Martine Leavitt is about the "tragedy of discarded children." It is described as "stunning" in Kirkus Reviews, and it is.
This YA novel in verse does what a fictional account of a true story is able to do, that is, put us there emotionally.
What is the true story that inspires Leavitt's work? Beginning in 1983 female sex workers began to disappear from Vancouver's downtown Eastside. They were murdered. Because these sorts of crimes easily lurk under the radar, by the time William Pickton was convicted in 2002, forty-nine women had been killed.
In My Book of Life by Angel, Leavitt's use of image and language puts the reader on the street alongside the fictional sixteen year-old protagonist named Angel, whose pimp, named Call, controls her every move.
Those who hear of girls living like Angel often ask, "How can such things go on?" Leavitt helps us imagine not only what that life might be like, but importantly how the abuse of innocent and unprotected girls might be hidden and even promoted by main stream institutions.
For instance, Call aims to veil his nefarious sale of young girls by dressing and speaking like a legitimate businessman. After Angel overhears Call talking to a friend she says:
I did not understand what they were talking about,
something trying to get backing
from a member of the taxation committee,
something imposing as entertainment tax
in exchange for movement toward regulation,
something the right to advertise the product
which would normalize business
They could give complimentary services to legislators . . .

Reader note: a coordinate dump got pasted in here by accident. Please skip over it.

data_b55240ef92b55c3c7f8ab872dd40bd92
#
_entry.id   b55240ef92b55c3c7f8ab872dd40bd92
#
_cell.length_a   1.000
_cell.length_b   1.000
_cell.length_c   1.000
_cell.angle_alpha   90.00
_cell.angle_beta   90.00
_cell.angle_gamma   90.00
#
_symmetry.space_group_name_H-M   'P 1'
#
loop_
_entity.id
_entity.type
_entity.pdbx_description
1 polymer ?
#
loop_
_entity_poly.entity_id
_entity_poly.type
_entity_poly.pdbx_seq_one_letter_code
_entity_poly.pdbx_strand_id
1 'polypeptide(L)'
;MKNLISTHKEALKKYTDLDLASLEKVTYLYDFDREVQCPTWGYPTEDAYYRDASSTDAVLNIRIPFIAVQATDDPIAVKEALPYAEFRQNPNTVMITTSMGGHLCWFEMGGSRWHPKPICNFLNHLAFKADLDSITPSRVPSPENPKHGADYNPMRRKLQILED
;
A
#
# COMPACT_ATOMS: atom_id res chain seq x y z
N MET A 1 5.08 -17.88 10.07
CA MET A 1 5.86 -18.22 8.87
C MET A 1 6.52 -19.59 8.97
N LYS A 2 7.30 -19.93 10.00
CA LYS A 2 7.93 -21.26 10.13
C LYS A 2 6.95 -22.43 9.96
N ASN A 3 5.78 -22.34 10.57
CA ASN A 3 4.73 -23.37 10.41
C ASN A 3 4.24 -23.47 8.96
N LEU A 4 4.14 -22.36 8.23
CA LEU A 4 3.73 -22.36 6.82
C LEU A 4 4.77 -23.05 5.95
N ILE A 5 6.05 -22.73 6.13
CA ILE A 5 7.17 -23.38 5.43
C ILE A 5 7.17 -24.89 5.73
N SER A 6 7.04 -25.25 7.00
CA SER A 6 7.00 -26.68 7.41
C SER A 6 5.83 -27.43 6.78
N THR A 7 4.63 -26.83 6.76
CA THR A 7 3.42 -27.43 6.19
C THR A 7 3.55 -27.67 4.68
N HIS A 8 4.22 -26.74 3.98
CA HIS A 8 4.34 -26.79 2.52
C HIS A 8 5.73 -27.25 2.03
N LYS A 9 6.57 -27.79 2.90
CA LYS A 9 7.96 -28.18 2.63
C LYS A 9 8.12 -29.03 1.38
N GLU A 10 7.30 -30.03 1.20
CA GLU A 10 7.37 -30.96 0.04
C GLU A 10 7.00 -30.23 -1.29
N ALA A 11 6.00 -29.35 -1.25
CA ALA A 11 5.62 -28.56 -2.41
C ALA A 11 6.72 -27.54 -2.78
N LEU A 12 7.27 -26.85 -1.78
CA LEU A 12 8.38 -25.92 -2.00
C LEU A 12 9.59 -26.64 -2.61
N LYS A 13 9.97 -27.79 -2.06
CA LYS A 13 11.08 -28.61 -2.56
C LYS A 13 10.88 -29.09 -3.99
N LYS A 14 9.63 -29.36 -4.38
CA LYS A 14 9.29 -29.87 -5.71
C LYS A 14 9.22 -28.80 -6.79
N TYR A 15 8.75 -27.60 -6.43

If Call calls his exploitation of girls a business, gets government officials involved and pays taxes, he figures his exploitation will go unnoticed, even considered a valuable service.
And who are Call's customers? They are tax paying citizens. Angel's johns include a professor who has Angel read to him from Milton's Paradise Lost. Daddy Dave, a corrupt police officer is another john, and then there's a pediatric dentist. They look legitimate from the outside.
But Angel is smart, and manages to hold on to a glimpse of her ego. She gets herself off drugs and plans an escape. In the end we are left considering all the children like Angel, what their lives are like, but also why it's so hard for them to get away.
adult fiction (1) Alzeimer's Disease (3) animal cruelty (1) Apology (1) Aspergers (1) autism (1) Bullying (2) cancer (1) cerebral-palsy (2) Child Prostitution (2) Childbirth (2) courage (15) d (1) divorce/separation (12) Doctor-patient relationship (3) domestic violence (2) empathy (6) Fantasy (2) fitness (2) Forgiveness (2) Friendship (17) genocide (2) GLBT issues (6) Grandparents (3) grief (8) healing (6) health-care (4) healthy lifestyle (3) historical fiction (4) Hunger (2) incarceration (1) middle grade (23) multicultural/African-American (11) multicultural/Asian (6) multicultural/Hispanic (3) Multicultural/Jewish (1) multicultural/Middle-east (5) multicultural/Native American (3) Nature (1) Non-fiction (6) Olympic Swimming (1) Parenting (11) patient advocate (1) picture books (10) politics (4) pornography (1) poverty (4) Pregnancy (1) prenatal care (1) prison (1) racism (6) Religion (1) scarlet fever (1) self-confidence (3) self-harm (1) sexual assault (2) Social Justice (19) suicide (4) teen sexuality (11) teen-pregnancy (2) Traumatic Brain Injury (2) violence (20) War (12) women's health (10) Women's Sports (1) Worker protection (3) YA (36)